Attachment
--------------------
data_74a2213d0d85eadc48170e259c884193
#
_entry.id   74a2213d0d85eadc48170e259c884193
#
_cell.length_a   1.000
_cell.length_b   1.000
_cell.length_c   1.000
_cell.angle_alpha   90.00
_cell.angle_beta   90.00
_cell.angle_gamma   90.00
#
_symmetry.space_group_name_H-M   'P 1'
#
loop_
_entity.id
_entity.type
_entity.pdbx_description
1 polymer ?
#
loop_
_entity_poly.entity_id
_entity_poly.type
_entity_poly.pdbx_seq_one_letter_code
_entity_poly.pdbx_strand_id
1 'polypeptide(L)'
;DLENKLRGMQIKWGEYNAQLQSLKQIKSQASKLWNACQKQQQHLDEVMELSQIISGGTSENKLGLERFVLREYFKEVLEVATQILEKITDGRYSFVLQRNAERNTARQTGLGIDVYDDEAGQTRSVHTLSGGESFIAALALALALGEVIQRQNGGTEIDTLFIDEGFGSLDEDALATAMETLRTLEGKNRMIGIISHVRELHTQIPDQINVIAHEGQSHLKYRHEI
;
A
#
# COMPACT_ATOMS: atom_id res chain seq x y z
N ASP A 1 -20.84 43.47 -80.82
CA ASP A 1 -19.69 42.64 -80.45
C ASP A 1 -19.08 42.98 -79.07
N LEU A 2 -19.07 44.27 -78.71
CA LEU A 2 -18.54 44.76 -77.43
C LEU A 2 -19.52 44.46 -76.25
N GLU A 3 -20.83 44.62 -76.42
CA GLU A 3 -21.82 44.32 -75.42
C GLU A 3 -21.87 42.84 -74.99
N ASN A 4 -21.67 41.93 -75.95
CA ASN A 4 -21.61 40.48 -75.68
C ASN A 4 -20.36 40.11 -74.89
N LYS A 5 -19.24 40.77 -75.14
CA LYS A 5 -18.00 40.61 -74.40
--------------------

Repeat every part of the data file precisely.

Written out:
data_74a2213d0d85eadc48170e259c884193
#
_entry.id   74a2213d0d85eadc48170e259c884193
#
_cell.length_a   1.000
_cell.length_b   1.000
_cell.length_c   1.000
_cell.angle_alpha   90.00
_cell.angle_beta   90.00
_cell.angle_gamma   90.00
#
_symmetry.space_group_name_H-M   'P 1'
#
loop_
_entity.id
_entity.type
_entity.pdbx_description
1 polymer ?
#
loop_
_entity_poly.entity_id
_entity_poly.type
_entity_poly.pdbx_seq_one_letter_code
_entity_poly.pdbx_strand_id
1 'polypeptide(L)'
;DLENKLRGMQIKWGEYNAQLQSLKQIKSQASKLWNACQKQQQHLDEVMELSQIISGGTSENKLGLERFVLREYFKEVLEVATQILEKITDGRYSFVLQRNAERNTARQTGLGIDVYDDEAGQTRSVHTLSGGESFIAALALALALGEVIQRQNGGTEIDTLFIDEGFGSLDEDALATAMETLRTLEGKNRMIGIISHVRELHTQIPDQINVIAHEGQSHLKYRHEI
;
A
#
# COMPACT_ATOMS: atom_id res chain seq x y z
N ASP A 1 -20.84 43.47 -80.82
CA ASP A 1 -19.69 42.64 -80.45
C ASP A 1 -19.08 42.98 -79.07
N LEU A 2 -19.07 44.27 -78.71
CA LEU A 2 -18.54 44.76 -77.43
C LEU A 2 -19.52 44.46 -76.25
N GLU A 3 -20.83 44.62 -76.42
CA GLU A 3 -21.82 44.32 -75.42
C GLU A 3 -21.87 42.84 -74.99
N ASN A 4 -21.67 41.93 -75.95
CA ASN A 4 -21.61 40.48 -75.68
C ASN A 4 -20.36 40.11 -74.89
N LYS A 5 -19.24 40.77 -75.14
CA LYS A 5 -18.00 40.61 -74.40